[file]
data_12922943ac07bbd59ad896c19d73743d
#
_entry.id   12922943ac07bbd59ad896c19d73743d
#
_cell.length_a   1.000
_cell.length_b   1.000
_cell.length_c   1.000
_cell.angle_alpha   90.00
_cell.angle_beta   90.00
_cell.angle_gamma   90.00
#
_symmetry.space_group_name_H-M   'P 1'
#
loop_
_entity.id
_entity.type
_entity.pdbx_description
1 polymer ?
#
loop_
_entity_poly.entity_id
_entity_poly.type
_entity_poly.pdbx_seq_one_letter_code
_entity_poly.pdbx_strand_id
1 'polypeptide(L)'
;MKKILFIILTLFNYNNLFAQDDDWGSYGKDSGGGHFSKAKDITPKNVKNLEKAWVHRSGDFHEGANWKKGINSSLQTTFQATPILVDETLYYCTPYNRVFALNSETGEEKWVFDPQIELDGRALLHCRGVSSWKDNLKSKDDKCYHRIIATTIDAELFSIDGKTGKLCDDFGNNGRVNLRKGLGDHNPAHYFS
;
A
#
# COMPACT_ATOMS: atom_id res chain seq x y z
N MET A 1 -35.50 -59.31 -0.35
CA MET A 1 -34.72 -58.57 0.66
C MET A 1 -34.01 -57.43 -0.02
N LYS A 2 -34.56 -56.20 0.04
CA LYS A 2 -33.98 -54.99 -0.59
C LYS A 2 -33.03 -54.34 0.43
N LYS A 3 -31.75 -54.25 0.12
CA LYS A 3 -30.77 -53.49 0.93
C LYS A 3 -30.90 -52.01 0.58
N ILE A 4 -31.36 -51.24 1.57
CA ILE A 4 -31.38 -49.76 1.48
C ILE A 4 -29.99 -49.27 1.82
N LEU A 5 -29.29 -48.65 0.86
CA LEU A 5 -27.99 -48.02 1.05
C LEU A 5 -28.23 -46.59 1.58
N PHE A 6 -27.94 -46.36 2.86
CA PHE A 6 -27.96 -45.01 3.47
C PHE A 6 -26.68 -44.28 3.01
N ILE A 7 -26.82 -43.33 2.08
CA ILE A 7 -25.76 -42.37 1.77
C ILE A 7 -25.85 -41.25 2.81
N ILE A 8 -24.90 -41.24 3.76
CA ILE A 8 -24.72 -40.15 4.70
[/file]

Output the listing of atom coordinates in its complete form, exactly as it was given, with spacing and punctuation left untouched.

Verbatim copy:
data_12922943ac07bbd59ad896c19d73743d
#
_entry.id   12922943ac07bbd59ad896c19d73743d
#
_cell.length_a   1.000
_cell.length_b   1.000
_cell.length_c   1.000
_cell.angle_alpha   90.00
_cell.angle_beta   90.00
_cell.angle_gamma   90.00
#
_symmetry.space_group_name_H-M   'P 1'
#
loop_
_entity.id
_entity.type
_entity.pdbx_description
1 polymer ?
#
loop_
_entity_poly.entity_id
_entity_poly.type
_entity_poly.pdbx_seq_one_letter_code
_entity_poly.pdbx_strand_id
1 'polypeptide(L)'
;MKKILFIILTLFNYNNLFAQDDDWGSYGKDSGGGHFSKAKDITPKNVKNLEKAWVHRSGDFHEGANWKKGINSSLQTTFQATPILVDETLYYCTPYNRVFALNSETGEEKWVFDPQIELDGRALLHCRGVSSWKDNLKSKDDKCYHRIIATTIDAELFSIDGKTGKLCDDFGNNGRVNLRKGLGDHNPAHYFS
;
A
#
# COMPACT_ATOMS: atom_id res chain seq x y z
N MET A 1 -35.50 -59.31 -0.35
CA MET A 1 -34.72 -58.57 0.66
C MET A 1 -34.01 -57.43 -0.02
N LYS A 2 -34.56 -56.20 0.04
CA LYS A 2 -33.98 -54.99 -0.59
C LYS A 2 -33.03 -54.34 0.43
N LYS A 3 -31.75 -54.25 0.12
CA LYS A 3 -30.77 -53.49 0.93
C LYS A 3 -30.90 -52.01 0.58
N ILE A 4 -31.36 -51.24 1.57
CA ILE A 4 -31.38 -49.76 1.48
C ILE A 4 -29.99 -49.27 1.82
N LEU A 5 -29.29 -48.65 0.86
CA LEU A 5 -27.99 -48.02 1.05
C LEU A 5 -28.23 -46.59 1.58
N PHE A 6 -27.94 -46.36 2.86
CA PHE A 6 -27.96 -45.01 3.47
C PHE A 6 -26.68 -44.28 3.01
N ILE A 7 -26.82 -43.33 2.08
CA ILE A 7 -25.76 -42.37 1.77
C ILE A 7 -25.85 -41.25 2.81
N ILE A 8 -24.90 -41.24 3.76
CA ILE A 8 -24.72 -40.15 4.70